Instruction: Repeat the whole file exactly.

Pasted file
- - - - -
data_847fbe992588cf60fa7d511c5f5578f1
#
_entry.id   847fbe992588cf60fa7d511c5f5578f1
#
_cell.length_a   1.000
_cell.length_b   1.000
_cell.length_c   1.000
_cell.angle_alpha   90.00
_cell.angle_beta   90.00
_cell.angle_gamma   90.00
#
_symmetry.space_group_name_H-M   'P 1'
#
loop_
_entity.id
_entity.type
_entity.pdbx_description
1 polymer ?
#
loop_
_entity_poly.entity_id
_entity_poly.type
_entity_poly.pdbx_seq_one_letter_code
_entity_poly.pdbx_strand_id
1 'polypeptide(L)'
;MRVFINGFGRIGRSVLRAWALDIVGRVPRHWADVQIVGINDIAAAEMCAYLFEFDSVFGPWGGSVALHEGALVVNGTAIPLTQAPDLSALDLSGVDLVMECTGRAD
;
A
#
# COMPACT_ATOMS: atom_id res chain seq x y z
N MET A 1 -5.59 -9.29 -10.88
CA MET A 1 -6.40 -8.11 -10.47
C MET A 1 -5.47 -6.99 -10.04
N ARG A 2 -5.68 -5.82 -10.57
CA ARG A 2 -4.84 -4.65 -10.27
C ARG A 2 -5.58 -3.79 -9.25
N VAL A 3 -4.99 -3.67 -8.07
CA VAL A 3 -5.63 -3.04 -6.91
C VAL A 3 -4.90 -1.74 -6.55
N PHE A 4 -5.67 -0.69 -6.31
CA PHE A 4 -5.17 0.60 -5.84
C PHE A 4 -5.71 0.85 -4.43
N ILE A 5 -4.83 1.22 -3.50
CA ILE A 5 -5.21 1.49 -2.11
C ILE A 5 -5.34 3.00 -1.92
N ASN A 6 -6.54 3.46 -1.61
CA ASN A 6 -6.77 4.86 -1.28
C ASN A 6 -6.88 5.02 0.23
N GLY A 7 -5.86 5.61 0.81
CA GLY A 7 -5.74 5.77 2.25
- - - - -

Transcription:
data_847fbe992588cf60fa7d511c5f5578f1
#
_entry.id   847fbe992588cf60fa7d511c5f5578f1
#
_cell.length_a   1.000
_cell.length_b   1.000
_cell.length_c   1.000
_cell.angle_alpha   90.00
_cell.angle_beta   90.00
_cell.angle_gamma   90.00
#
_symmetry.space_group_name_H-M   'P 1'
#
loop_
_entity.id
_entity.type
_entity.pdbx_description
1 polymer ?
#
loop_
_entity_poly.entity_id
_entity_poly.type
_entity_poly.pdbx_seq_one_letter_code
_entity_poly.pdbx_strand_id
1 'polypeptide(L)'
;MRVFINGFGRIGRSVLRAWALDIVGRVPRHWADVQIVGINDIAAAEMCAYLFEFDSVFGPWGGSVALHEGALVVNGTAIPLTQAPDLSALDLSGVDLVMECTGRAD
;
A
#
# COMPACT_ATOMS: atom_id res chain seq x y z
N MET A 1 -5.59 -9.29 -10.88
CA MET A 1 -6.40 -8.11 -10.47
C MET A 1 -5.47 -6.99 -10.04
N ARG A 2 -5.68 -5.82 -10.57
CA ARG A 2 -4.84 -4.65 -10.27
C ARG A 2 -5.58 -3.79 -9.25
N VAL A 3 -4.99 -3.67 -8.07
CA VAL A 3 -5.63 -3.04 -6.91
C VAL A 3 -4.90 -1.74 -6.55
N PHE A 4 -5.67 -0.69 -6.31
CA PHE A 4 -5.17 0.60 -5.84
C PHE A 4 -5.71 0.85 -4.43
N ILE A 5 -4.83 1.22 -3.50
CA ILE A 5 -5.21 1.49 -2.11
C ILE A 5 -5.34 3.00 -1.92
N ASN A 6 -6.54 3.46 -1.61
CA ASN A 6 -6.77 4.86 -1.28
C ASN A 6 -6.88 5.02 0.23
N GLY A 7 -5.86 5.61 0.81
CA GLY A 7 -5.74 5.77 2.25